Dayne puts daughter above football accomplishments
Posted: Thursday December 09, 1999 08:58 PM
Despite all of his success on the field, Ron Dayne is most proud of being the guiding light for his family. AP
MADISON, Wis. (AP) -- Ask Jada Dayne what her daddy does, and her
2-year-old arms reach for the sky. She's signaling a touchdown.
"When she sees Ron on television, she knows 3-3," said Jada's
mother, Alia Lester.
Jada's father has worn No. 33 for Wisconsin the last four years,
and during that time, he rushed for more yards than anyone in major
college football history. On Saturday, he's the odds-on favorite to
become just the second Heisman Trophy winner in his school's
On Saturday, he's the odds-on favorite to become just the second
Heisman Trophy winner in his school's history. On Thursday, he
received the Maxwell Award as the best all-around player and the
Doak Walker Award as the outstanding running back.
But Ron Dayne professes no great love for the records he set and
the games he won for the Badgers. He saves his most personal,
passionate feelings for the family this city kid has built for
himself in idyllic Madison, a thousand miles from the difficult
upbringing he survived in New Jersey.
Dayne admits he isn't the normal modern-day college football
star. His temperament and his preternatural maturity won't allow
"I take everything seriously," he said. "You have somebody
looking up to you at all times, watching what you're doing, even
trying to copy what you're doing. It makes you do everything
And in return, Dayne has the unconditional support of Alia, Jada
and his younger sister, Onya, the three women in his life.
"(We're) his backbone," said Onya, a freshman discus thrower
at Wisconsin. "(When) there's a lot of media around, there's some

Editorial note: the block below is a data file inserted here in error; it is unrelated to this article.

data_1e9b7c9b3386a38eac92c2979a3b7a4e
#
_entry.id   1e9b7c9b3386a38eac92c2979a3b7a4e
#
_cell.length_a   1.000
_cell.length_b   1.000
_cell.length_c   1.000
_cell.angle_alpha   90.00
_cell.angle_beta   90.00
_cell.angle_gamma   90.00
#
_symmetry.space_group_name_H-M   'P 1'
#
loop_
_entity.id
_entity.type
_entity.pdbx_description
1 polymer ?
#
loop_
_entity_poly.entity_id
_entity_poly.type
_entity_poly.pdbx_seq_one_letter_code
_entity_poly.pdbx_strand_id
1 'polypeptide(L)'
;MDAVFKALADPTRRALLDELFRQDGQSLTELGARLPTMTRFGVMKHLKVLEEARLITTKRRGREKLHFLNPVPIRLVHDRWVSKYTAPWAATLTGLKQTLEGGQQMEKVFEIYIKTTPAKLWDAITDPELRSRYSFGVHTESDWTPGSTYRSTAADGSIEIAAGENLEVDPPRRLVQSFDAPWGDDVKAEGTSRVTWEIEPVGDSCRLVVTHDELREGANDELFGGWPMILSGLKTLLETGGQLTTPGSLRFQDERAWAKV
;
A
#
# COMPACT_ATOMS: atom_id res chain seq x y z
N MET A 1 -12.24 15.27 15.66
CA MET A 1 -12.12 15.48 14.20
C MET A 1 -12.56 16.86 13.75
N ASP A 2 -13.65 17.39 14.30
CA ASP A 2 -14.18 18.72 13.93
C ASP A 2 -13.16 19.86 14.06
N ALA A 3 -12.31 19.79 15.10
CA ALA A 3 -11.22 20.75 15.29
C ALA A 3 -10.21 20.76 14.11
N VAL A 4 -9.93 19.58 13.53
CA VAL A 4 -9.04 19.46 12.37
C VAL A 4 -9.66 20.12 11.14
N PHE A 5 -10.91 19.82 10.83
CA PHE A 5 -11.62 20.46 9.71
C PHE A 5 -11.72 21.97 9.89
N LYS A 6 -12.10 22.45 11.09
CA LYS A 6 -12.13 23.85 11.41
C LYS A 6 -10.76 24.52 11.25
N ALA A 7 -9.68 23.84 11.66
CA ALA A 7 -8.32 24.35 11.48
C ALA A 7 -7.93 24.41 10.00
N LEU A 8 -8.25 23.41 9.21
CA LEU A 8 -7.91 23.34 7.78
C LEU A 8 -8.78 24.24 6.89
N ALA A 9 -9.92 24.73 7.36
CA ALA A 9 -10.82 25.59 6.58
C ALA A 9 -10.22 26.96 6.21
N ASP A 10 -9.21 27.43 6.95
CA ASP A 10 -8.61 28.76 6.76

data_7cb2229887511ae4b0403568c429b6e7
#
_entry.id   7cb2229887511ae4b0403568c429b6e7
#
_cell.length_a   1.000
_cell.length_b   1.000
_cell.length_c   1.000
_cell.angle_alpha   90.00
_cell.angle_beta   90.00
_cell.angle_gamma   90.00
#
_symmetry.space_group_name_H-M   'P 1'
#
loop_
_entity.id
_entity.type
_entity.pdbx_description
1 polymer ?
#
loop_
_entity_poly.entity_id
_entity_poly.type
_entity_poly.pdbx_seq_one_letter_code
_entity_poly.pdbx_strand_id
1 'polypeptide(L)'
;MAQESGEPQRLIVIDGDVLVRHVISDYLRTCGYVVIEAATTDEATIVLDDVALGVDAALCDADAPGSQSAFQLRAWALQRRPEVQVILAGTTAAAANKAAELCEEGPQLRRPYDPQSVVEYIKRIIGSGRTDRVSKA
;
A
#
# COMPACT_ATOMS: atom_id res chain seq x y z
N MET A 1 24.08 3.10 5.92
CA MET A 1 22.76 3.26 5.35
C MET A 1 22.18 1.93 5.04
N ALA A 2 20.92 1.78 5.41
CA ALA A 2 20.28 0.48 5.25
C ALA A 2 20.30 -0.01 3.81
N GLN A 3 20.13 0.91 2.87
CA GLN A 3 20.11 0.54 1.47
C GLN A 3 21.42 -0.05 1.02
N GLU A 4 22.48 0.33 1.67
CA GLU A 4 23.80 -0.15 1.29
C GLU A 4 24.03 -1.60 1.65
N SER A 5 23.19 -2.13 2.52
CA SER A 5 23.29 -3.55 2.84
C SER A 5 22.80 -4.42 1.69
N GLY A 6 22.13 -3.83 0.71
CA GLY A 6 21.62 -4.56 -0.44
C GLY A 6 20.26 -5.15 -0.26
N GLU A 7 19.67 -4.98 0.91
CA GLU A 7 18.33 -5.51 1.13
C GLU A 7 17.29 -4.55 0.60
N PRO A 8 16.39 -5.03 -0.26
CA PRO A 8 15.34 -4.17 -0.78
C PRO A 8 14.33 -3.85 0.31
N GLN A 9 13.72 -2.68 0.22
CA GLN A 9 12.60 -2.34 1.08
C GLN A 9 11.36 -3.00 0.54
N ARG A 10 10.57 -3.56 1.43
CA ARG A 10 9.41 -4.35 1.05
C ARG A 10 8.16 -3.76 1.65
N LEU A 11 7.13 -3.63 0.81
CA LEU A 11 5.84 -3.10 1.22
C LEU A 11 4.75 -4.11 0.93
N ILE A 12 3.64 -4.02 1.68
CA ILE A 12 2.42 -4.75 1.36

people talking bad about him or talking good, we're always there.
Whatever decision he makes in anything, I'm always going to have
his back. He knows that."
In his new family, Dayne sees a way to put right the troubles
that colored his own youth: His parents' divorce, his father's
violence against his mother and his mother's addiction to crack
Ron and Onya were sent to live with relatives when their own
family disintegrated, and Dayne was forced to be mature beyond his
years. He became a steadying force in the life of his sister, as
well as an example to those who knew him as more than an oversized
running back with a penchant for destroying defensive backs.
Dayne began learning his protective nature early, while
shepherding his extended family through adolescence. Instead of
becoming involved with the perils of the street, he and Onya and
his cousins played together, often in a conglomeration of games
they collectively called the Olympics.
"Somebody had to do something different all the time," Dayne
recalled. "We did all kinds of things. Soccer, hockey, basketball,
football, baseball, 100-yard dash, everything. I had some cousins
that were faster than me, but I competed."
Rob Reid, a minister in Woodbury, N.J., was the uncle that took